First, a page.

1. U.S CPI
Tuesday’s Core CPI read may not be the event you pay admission for in a week highlighted by a trio of central bank policy meetings and a historic Summit between President Donald Trump and North Korean dictator Kim Jung Un, but it begs to set the tone. In fact, Wednesday’s FOMC Meeting encourages a stronger emphasis on this inflation indicator. Core CPI in April released last month did not meet expectations and the MoM component was arguably disappointing. After four months with a steady pace of gains, 0.2-0.3%, April slowed at +0.1%. The Federal Reserve officially began dovening their rhetoric at their last meeting May 2 and CPI a week later agreed with such. A stronger or weaker read on Tuesday at 7:30 am CT will encourage hawkish or dovish speculation ahead of Wednesday’s main event; look for movement in the Dollar and Treasuries to confirm such.
2. FOMC vs. ECB
This two-round bout delivers the FOMC’s policy decision at 1:00 p.m. Central on Wednesday and the ECB’s at 6:45 am CT on Thursday. ECB Chief Economist Peter Praet, a confidant of ECB President Mario Draghi, said last week that the central bank will debate changing policy and ending or winding down QE when their bond purchases expire in September. With the Italian crisis dissipating from headlines last week, the Euro strengthened, and yields rose on these comments from the well-known dove. We at Blue Line Futures have been calling for this policy shift all year. Slower than expected economic expansion and inflation growth through the first half of the year blocked this trajectory. In fact, doubters have gained traction each week; the last four to be exact.
The Commitment of Traders has not only shown a Leveraged net-short Euro position for four weeks running, but it has increased for each. Our belief has been that the slower data is part of a traditionally transitory first quarter that also builds into a loll around the Easter holiday in Europe. Considering the budding net-short position, many traders could easily get caught offsides in the face of a more hawkish ECB. The May 31 Eurozone CPI read went a bit under the radar given the Italian crisis but could be enough to give the ECB what they need to take this step toward tightening; headline YoY read crushed expectations at 1.9% versus 1.6%, the strongest in a year. It is a foregone conclusion that the Federal Reserve will hike rates on Wednesday. However, the question is their rhetoric. They have taken a dovish approach of their own in the last 30-60 days.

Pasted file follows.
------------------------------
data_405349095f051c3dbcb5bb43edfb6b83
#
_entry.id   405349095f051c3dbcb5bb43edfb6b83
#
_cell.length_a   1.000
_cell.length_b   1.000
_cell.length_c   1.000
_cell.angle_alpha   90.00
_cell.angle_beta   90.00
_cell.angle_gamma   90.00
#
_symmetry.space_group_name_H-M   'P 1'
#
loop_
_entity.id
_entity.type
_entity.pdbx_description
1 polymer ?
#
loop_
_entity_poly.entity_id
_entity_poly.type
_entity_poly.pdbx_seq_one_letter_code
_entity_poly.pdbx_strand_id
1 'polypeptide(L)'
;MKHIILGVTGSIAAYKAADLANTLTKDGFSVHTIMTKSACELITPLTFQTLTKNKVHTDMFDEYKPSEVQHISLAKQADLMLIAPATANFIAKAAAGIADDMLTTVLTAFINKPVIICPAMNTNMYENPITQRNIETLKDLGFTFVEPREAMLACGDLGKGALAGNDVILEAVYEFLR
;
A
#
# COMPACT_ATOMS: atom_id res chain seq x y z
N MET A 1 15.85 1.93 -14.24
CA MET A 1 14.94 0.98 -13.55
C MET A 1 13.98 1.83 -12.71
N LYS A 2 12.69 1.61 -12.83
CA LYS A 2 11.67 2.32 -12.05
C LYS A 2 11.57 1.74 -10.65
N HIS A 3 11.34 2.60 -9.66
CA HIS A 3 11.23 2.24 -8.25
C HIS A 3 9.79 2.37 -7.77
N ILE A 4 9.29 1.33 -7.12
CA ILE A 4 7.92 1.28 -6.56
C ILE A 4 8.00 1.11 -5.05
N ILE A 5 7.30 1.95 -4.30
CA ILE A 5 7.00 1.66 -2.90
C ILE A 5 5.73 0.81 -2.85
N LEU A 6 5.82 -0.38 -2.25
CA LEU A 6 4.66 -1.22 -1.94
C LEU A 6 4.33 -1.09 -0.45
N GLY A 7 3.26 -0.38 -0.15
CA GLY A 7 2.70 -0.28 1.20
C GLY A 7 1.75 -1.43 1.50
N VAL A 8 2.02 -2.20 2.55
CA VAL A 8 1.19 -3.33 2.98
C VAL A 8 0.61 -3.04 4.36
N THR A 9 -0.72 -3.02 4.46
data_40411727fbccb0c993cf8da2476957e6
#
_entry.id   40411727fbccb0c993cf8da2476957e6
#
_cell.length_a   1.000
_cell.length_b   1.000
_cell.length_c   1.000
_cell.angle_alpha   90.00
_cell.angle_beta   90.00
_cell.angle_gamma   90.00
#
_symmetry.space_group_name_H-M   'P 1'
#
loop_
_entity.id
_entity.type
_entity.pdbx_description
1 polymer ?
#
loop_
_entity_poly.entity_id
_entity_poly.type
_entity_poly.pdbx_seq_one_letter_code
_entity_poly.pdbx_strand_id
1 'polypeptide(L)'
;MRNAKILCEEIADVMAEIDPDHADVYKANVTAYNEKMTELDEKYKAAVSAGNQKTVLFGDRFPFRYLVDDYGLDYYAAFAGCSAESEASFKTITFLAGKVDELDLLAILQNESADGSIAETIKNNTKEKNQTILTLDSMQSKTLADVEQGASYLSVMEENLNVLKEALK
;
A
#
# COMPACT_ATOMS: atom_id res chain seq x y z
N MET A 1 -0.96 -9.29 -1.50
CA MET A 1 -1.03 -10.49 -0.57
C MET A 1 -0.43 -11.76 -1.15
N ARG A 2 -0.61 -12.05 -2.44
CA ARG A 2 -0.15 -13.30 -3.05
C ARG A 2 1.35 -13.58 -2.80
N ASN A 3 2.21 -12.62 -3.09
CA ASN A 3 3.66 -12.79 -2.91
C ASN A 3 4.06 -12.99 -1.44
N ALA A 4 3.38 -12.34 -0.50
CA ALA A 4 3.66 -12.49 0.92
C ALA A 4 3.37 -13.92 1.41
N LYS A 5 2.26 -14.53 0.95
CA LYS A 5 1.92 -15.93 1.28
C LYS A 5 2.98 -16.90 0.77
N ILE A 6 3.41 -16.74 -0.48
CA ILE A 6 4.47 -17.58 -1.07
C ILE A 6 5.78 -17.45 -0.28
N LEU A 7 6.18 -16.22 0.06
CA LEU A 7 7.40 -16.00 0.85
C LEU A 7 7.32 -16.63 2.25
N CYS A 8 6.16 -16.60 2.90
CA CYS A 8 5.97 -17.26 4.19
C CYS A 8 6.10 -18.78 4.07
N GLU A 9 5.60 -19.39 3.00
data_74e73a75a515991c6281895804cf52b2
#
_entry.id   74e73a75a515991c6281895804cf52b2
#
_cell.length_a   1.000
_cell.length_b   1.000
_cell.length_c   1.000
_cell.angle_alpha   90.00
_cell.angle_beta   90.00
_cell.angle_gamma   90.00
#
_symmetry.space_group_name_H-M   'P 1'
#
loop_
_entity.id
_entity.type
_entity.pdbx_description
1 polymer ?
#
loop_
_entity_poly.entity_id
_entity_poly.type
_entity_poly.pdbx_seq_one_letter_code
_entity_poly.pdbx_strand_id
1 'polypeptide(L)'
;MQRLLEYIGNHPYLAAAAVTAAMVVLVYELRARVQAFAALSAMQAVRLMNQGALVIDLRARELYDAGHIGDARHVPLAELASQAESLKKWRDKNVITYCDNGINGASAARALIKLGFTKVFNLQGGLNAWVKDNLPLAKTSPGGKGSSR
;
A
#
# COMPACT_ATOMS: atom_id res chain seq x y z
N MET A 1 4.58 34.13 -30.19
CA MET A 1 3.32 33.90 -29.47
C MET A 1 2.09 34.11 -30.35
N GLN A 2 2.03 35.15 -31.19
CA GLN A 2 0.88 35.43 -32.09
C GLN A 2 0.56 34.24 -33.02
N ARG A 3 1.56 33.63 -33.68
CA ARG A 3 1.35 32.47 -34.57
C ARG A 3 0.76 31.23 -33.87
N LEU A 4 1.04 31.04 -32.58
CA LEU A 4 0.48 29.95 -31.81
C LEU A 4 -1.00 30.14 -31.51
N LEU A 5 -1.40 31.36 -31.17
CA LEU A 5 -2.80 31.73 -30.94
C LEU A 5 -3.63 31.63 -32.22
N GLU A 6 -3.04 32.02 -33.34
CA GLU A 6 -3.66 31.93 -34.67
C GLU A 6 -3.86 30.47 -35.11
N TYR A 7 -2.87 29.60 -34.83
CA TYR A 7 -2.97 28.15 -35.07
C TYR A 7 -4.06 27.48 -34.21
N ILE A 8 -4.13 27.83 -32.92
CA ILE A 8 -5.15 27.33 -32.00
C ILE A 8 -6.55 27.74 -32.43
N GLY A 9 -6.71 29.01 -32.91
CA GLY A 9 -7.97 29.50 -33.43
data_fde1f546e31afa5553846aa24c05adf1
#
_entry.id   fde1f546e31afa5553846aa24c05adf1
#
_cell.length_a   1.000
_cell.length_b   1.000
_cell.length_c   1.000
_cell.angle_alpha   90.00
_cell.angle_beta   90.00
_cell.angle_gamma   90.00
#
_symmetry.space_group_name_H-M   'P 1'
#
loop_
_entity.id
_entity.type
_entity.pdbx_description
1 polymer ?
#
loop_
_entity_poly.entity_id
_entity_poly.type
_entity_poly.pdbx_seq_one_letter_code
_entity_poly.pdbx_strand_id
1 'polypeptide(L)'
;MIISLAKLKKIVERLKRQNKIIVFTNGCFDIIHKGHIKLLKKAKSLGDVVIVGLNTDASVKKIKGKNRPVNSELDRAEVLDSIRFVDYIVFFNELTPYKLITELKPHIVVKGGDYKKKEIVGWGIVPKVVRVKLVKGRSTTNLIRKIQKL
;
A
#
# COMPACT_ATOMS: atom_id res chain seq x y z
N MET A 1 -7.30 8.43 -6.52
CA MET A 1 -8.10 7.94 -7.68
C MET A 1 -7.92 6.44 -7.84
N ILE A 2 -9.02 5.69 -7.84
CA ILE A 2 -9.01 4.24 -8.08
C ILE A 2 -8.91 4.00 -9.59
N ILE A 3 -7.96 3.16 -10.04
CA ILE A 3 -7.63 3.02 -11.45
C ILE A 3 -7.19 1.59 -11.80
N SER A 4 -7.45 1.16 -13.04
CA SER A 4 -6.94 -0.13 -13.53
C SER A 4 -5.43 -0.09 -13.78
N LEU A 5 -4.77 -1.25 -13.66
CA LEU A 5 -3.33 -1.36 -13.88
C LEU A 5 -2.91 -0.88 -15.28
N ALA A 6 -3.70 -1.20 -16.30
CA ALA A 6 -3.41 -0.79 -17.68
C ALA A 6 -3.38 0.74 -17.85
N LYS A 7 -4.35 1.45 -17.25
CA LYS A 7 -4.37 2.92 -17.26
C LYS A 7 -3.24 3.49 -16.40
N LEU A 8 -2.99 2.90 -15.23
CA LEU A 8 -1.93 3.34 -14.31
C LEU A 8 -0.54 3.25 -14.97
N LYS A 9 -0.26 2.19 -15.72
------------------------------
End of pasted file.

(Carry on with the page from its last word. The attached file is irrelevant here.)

Ultimately, they want to avoid an extreme policy divergence from other major central banks. The meetings on Wednesday and Thursday now become intertwined because a slightly more hawkish than expected Fed first could merely be a head fake for what is to follow the next morning from the ECB. Fed officials publish their projections in the widely known Dot Plot, this will be key in understanding their expectations. Fed Chair Powell will hold a press conference following the statement. Volatility will remain extremely high over this 36/48-hour span and patience will be important because the Bank of Japan is up next. They hold a policy meeting Thursday night and they are expected to leave things unchanged. However, if the Fed and ECB are both more hawkish than expected, the question then is does it put pressure on the BoJ to signal an eventual exit from its ultra-loose monetary policy?
3. North Korea Summit
President Trump and North Korean dictator Kim Jung Un plan to begin meetings by 8:00 pm CT Monday night. Believe it or not, expectations run high for substance from this groundbreaking Summit. Kim Jung Un has already arrived in Singapore and the drama builds. On May 24th, when President Trump canceled this scheduled meeting, volatility ensued; investors sold stocks and bough safe haven assets only to reverse such when the meeting was still in the mix. Given heightened tensions upon President Trump’s exit from the G7 Summit, everyone from world leaders to investors and traders are looking for positive news from this meeting. Such could be necessary in order to maintain recent momentum in equity markets ahead of Wednesday’s FOMC meeting. A failure to see headway with North Korea may not cause a stock market selloff, but at the end of the week, a more hawkish Fed, a questionable geopolitical landscape and quadruple witching are very likely to keep buyers on the sidelines at a bare minimum.
Other Key Events
4. Members of Parliament will debate and vote on crucial Brexit legislation as it hits the Lower House of Commons Tuesday and Wednesday.
5. U.K Claimant Count and Earnings data (jobs report) is released on Tuesday at 3:30 a.m. Central
6. German ZEW Economic Sentiment is due Tuesday at 4:00 a.m. Central. This important read in April hit the lowest level since November 2012. The data was matched in May and is now expected to worsen for June.
7. The OPEC Monthly Report on Tuesday at 6:20 p.m. Central comes about two weeks ahead of a landmark meeting where they are largely expected to raise production. Crude finished Friday 10% from its peak May 22. The IEA’s Monthly Report is on Wednesday at 3:00 am CT and the EIA releases weekly inventory data later that day at 9:30 am CT.
8. Australian Employment data is due at 8:30 pm CT Wednesday
9. Key reads on China’s Industrial Production, Fixed Asset Investment and Retail Sales are due Wednesday at 9:00 pm CT.
10. An important read on U.S Retail Sales is to be released on Thursday at 7:30 a.m. CT.